**9. Period Two Logistic**

[Note to blog
readers: this section is 9 of 8 because I wrote it up right after blogging the
8 sections, inspired by them. For now, with this, I catch up to myself; but
open questions remain, such as logistic chaos.]

Consider this logistic system:

A = 1/A {+} B = B /
(AB+1)

B = 1/B {+} C = C / (BC+1)

C = 1/C {+} 1/A = 1 / (C+A)

Moe: “If I’m right, then Larry is right.”

Larry: “If I’m right, then Curly is right.”

B = 1/B {+} C = C / (BC+1)

C = 1/C {+} 1/A = 1 / (C+A)

Moe: “If I’m right, then Larry is right.”

Larry: “If I’m right, then Curly is right.”

Curly: “If I’m right, then Moe is wrong.”

If you iterate from (1,1,1), then you converge to a wobble between (0.5346378109, 0.4619568588, 0.9633840464) and

(0.3704606374, 0.6666824455, 0.6675470022)

but if you start from (2,2,2), then you converge to a wobble between

(0.786389671, 0.3140677107, 1.417025223) and

(0.2518627488, 0.9806118803, 0.4538409914)

and I conjecture that any initial conditions converge to a period 2 wobble. Of course conjecture is not proof. So do we get a pair of strange attractors in 3-space? Perhaps someone could do a computer graphic of this.

The second iterate of a period-2 function has period 1; a fixedpoint. So second-iterate the function:

A = 1/(1/A {+} B) {+} (1/B {+} C) = (A + 1/B) {+} 1/B {+} C

B = 1/(1/B {+} C) {+} (1/C {+} 1/A) = (B + 1/C) {+} 1/C {+} 1/A

C = 1/(1/C {+} 1/A) {+} 1/(1/A {+} B) = (C + A) {+} (A + 1/B)

To simplify, let b = 1/B, so:

If you iterate from (1,1,1), then you converge to a wobble between (0.5346378109, 0.4619568588, 0.9633840464) and

(0.3704606374, 0.6666824455, 0.6675470022)

but if you start from (2,2,2), then you converge to a wobble between

(0.786389671, 0.3140677107, 1.417025223) and

(0.2518627488, 0.9806118803, 0.4538409914)

and I conjecture that any initial conditions converge to a period 2 wobble. Of course conjecture is not proof. So do we get a pair of strange attractors in 3-space? Perhaps someone could do a computer graphic of this.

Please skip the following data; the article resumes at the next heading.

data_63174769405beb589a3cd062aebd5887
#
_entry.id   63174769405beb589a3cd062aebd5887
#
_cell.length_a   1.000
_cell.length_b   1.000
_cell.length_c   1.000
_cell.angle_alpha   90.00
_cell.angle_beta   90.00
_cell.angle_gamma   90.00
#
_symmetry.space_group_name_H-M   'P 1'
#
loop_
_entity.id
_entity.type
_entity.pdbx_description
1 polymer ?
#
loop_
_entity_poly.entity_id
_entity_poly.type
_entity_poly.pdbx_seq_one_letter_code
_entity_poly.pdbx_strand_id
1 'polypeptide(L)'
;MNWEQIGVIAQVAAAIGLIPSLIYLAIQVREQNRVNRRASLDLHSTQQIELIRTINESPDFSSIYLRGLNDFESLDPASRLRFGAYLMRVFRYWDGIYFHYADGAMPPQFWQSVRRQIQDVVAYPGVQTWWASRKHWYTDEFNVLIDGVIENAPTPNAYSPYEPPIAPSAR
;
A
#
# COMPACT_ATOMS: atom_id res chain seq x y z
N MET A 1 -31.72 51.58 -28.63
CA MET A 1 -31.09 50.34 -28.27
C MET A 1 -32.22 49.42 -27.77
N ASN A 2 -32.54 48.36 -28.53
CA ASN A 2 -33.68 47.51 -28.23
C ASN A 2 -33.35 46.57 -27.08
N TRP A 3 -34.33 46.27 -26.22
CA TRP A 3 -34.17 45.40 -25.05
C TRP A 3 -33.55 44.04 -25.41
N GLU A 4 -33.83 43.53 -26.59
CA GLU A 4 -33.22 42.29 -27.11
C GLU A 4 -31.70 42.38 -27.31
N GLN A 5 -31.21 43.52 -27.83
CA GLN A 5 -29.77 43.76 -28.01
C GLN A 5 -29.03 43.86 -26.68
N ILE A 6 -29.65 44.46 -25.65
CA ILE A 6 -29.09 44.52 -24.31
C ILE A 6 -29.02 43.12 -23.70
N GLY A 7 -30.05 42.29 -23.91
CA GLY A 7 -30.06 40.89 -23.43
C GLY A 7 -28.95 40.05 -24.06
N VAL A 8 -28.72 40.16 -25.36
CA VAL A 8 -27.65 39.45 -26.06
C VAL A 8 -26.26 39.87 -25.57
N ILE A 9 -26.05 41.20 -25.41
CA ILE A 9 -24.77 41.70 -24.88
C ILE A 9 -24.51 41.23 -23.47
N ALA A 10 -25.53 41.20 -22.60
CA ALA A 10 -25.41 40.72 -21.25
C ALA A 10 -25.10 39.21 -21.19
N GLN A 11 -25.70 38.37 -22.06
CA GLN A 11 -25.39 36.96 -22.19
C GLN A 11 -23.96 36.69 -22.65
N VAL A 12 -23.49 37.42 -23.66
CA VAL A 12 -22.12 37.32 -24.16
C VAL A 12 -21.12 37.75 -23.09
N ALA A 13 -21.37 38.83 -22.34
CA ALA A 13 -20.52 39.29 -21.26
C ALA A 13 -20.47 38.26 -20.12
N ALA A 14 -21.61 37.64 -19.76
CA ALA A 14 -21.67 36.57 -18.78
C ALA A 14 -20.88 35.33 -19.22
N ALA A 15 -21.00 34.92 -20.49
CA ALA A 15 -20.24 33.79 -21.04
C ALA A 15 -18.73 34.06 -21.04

The second iterate of a period-2 function has period 1; a fixedpoint. So second-iterate the function:

A = 1/(1/A {+} B) {+} (1/B {+} C) = (A + 1/B) {+} 1/B {+} C

B = 1/(1/B {+} C) {+} (1/C {+} 1/A) = (B + 1/C) {+} 1/C {+} 1/A

C = 1/(1/C {+} 1/A) {+} 1/(1/A {+} B) = (C + A) {+} (A + 1/B)

To simplify, let b = 1/B, so:

b = 1 / ((B + 1/C) {+} 1/C {+}
1/A) = (1/B {+} C) + C + A

Then we get this system:

Then we get this system:

A
= (A + b) {+} (b {+} C)

b = (b {+} C) + (C + A)

C = (C + A) {+} (A + b)

b = (b {+} C) + (C + A)

C = (C + A) {+} (A + b)

Experiment on a hand calculator shows that this system does
converge to fixedpoints, from a wide range of initial values for A,b,C; but not
the same fixedpoint for different initial values. The range of all fixedpoints
might be a strange attractor. Would graphing it be feasible?

Note the sub-sums and sub-reduction (A+b), (C+A), (b{+}C). Call these D, E, F; then:

A = D {+} E

b = E + F

C = F {+} D

D = A + b

E = b {+} C

F = C + A

If you start with D = 1/A, E = 1/b, F = 1/C, then these relations continue with this system’s iteration. Strange to say, this system iterates to period two!

A = (A + b) {+} (b {+} C)

b = (b {+} C) + (C+A)

C = (C+A) {+} (A + b)

D = (D {+} E) + (E + F)

E = (E + F) {+} (F {+} D)

F = (F {+} D) + (D {+} E)

In the second iterate, AbC and DEF are separate and reciprocal systems, matching additions with reductions and vice versa; both iterating to fixedpoints in a strange attractor.

You could redo the entire argument above with + and {+} swapped, starting with the period-2 system:

A = 1/A + B

B = 1/B + C

C = 1/C + 1/A

Moe: “I’m wrong, and Larry is right.”

Larry: “I’m wrong, and Curly is right.”

Note the sub-sums and sub-reduction (A+b), (C+A), (b{+}C). Call these D, E, F; then:

A = D {+} E

b = E + F

C = F {+} D

D = A + b

E = b {+} C

F = C + A

If you start with D = 1/A, E = 1/b, F = 1/C, then these relations continue with this system’s iteration. Strange to say, this system iterates to period two!

*Its*second iterate isA = (A + b) {+} (b {+} C)

b = (b {+} C) + (C+A)

C = (C+A) {+} (A + b)

D = (D {+} E) + (E + F)

E = (E + F) {+} (F {+} D)

F = (F {+} D) + (D {+} E)

In the second iterate, AbC and DEF are separate and reciprocal systems, matching additions with reductions and vice versa; both iterating to fixedpoints in a strange attractor.

You could redo the entire argument above with + and {+} swapped, starting with the period-2 system:

A = 1/A + B

B = 1/B + C

C = 1/C + 1/A

Moe: “I’m wrong, and Larry is right.”

Larry: “I’m wrong, and Curly is right.”

Curly:
“I’m wrong, and Moe’s wrong.”

which reiterates to this fixedpoint system:

A = (A {+} b) + (b + C)

b = (b + C) {+} (C {+} A)

C = (C {+} A) + (A {+} b)

which expands to this period-2 system:

A = D + E

b = E {+} F

C = F + D

D = A {+} b

E = b + C

F = C {+} A

which is the previous such system, re-labeled. Much symmetry here.

I have been trying to make a chaotic logistic system, but have yet to get period higher than two. Maybe two is the highest period?

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